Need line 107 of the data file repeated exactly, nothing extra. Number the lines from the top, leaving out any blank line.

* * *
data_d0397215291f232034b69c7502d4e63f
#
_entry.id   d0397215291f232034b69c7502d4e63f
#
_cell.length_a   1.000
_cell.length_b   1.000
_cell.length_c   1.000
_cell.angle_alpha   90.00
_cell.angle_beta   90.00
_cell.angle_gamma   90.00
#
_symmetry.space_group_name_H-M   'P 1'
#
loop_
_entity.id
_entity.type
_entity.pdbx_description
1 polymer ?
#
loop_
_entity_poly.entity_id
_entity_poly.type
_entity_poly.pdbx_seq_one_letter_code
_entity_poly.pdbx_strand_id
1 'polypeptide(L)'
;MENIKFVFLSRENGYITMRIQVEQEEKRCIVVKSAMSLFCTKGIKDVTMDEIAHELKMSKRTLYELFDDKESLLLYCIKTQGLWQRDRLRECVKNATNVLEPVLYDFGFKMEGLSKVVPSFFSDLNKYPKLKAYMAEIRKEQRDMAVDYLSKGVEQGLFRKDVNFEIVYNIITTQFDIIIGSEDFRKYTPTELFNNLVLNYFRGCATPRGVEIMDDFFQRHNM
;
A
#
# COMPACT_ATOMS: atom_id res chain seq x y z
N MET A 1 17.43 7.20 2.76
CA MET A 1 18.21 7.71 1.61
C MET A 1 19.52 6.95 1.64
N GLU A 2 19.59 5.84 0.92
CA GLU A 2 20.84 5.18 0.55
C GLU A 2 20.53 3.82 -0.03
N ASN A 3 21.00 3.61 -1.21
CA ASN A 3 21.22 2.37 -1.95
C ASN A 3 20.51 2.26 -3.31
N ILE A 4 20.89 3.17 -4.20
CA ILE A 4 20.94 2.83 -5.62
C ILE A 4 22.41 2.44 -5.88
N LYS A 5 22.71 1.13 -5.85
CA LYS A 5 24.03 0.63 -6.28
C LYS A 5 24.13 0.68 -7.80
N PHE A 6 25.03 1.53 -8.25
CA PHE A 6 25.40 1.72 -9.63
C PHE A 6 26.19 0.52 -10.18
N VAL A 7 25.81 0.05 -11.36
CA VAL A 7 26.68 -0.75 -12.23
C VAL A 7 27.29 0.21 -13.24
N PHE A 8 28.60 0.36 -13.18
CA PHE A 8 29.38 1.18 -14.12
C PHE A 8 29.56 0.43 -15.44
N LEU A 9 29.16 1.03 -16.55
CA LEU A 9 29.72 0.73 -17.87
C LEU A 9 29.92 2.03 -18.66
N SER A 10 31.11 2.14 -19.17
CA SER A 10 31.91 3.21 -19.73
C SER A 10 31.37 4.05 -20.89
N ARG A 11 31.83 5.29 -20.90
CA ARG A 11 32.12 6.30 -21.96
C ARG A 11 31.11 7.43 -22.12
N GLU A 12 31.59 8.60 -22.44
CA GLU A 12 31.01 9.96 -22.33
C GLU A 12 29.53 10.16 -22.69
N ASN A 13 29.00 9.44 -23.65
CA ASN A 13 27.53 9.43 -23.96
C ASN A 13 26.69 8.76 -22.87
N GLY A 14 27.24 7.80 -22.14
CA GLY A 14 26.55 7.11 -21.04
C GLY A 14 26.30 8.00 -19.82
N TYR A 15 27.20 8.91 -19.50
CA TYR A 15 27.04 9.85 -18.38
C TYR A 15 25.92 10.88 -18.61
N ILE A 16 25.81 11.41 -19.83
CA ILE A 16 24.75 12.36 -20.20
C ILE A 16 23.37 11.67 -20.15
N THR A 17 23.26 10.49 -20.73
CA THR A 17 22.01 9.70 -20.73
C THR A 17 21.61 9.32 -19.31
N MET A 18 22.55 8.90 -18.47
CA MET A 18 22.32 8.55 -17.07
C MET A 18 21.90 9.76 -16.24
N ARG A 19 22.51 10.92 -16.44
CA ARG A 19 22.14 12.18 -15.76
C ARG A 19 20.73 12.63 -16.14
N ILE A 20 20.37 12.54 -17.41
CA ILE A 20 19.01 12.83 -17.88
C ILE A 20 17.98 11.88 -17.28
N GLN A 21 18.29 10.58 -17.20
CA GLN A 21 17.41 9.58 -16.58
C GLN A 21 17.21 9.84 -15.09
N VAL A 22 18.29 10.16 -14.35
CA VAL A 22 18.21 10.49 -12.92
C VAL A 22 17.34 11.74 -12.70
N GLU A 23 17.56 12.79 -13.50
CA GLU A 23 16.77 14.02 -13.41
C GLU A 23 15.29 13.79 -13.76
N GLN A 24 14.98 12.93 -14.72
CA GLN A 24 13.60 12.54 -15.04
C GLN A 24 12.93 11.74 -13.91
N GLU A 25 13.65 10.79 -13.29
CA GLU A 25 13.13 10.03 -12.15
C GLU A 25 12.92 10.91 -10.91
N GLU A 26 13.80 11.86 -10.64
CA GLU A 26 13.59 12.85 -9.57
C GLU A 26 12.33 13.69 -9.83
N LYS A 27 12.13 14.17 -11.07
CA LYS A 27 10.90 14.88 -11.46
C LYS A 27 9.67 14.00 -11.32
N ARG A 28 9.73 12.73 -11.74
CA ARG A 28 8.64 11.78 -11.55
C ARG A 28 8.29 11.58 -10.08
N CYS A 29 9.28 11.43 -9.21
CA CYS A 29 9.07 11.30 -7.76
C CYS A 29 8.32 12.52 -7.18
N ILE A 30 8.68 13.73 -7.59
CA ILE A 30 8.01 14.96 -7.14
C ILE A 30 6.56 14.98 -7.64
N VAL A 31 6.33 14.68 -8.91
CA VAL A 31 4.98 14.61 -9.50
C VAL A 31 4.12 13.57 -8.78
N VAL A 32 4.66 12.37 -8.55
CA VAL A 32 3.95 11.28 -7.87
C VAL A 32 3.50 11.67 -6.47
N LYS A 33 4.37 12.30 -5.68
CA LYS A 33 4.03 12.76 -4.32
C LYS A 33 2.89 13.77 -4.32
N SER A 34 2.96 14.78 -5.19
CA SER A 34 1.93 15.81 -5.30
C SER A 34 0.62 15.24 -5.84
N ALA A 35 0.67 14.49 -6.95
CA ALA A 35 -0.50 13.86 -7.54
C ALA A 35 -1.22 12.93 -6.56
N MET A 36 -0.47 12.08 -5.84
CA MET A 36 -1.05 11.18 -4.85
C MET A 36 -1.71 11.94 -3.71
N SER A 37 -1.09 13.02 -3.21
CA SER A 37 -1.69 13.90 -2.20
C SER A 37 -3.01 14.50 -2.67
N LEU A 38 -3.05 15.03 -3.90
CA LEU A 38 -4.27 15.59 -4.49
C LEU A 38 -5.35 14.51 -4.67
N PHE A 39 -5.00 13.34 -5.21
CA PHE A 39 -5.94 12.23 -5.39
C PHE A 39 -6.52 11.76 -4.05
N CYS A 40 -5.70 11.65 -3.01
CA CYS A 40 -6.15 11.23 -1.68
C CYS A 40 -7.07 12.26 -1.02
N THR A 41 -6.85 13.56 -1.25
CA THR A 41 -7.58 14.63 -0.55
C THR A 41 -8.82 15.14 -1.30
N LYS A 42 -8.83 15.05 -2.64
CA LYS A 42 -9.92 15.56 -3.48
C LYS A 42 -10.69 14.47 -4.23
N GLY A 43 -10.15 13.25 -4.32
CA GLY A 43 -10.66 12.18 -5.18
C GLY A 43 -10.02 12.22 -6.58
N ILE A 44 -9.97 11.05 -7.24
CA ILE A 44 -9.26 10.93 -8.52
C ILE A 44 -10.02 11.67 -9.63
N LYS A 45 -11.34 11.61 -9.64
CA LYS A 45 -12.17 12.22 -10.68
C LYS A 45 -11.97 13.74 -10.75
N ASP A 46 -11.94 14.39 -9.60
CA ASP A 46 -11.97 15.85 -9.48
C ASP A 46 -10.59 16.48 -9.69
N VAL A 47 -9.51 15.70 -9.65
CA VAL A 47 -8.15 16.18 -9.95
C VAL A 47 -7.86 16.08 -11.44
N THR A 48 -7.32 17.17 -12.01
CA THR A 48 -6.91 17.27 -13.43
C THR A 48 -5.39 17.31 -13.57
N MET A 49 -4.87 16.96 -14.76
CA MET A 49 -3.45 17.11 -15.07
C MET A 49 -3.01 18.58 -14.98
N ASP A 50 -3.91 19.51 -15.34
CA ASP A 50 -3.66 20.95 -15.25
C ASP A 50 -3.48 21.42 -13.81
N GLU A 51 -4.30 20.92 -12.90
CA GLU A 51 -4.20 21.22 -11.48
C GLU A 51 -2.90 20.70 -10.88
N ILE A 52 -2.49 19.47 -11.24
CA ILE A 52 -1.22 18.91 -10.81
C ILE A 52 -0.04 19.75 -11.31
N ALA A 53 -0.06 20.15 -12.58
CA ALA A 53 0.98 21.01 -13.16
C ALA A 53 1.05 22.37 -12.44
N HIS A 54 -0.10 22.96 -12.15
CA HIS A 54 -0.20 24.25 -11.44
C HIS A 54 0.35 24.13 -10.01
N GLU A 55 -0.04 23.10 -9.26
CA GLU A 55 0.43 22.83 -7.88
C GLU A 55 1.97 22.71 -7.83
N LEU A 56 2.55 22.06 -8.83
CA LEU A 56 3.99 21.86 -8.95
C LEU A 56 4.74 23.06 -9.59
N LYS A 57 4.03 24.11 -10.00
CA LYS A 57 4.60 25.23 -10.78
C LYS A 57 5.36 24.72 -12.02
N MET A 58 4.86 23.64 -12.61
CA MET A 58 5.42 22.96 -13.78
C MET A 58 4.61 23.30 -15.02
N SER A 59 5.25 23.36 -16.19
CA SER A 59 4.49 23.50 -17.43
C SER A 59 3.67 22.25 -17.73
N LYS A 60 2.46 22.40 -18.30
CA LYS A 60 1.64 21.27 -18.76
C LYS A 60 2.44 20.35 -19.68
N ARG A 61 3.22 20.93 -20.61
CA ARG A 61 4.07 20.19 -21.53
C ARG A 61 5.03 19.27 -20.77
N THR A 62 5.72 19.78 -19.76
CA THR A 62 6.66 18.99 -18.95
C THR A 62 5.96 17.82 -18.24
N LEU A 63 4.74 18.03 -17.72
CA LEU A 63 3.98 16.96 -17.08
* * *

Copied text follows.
CA GLU A 26 13.59 12.85 -9.57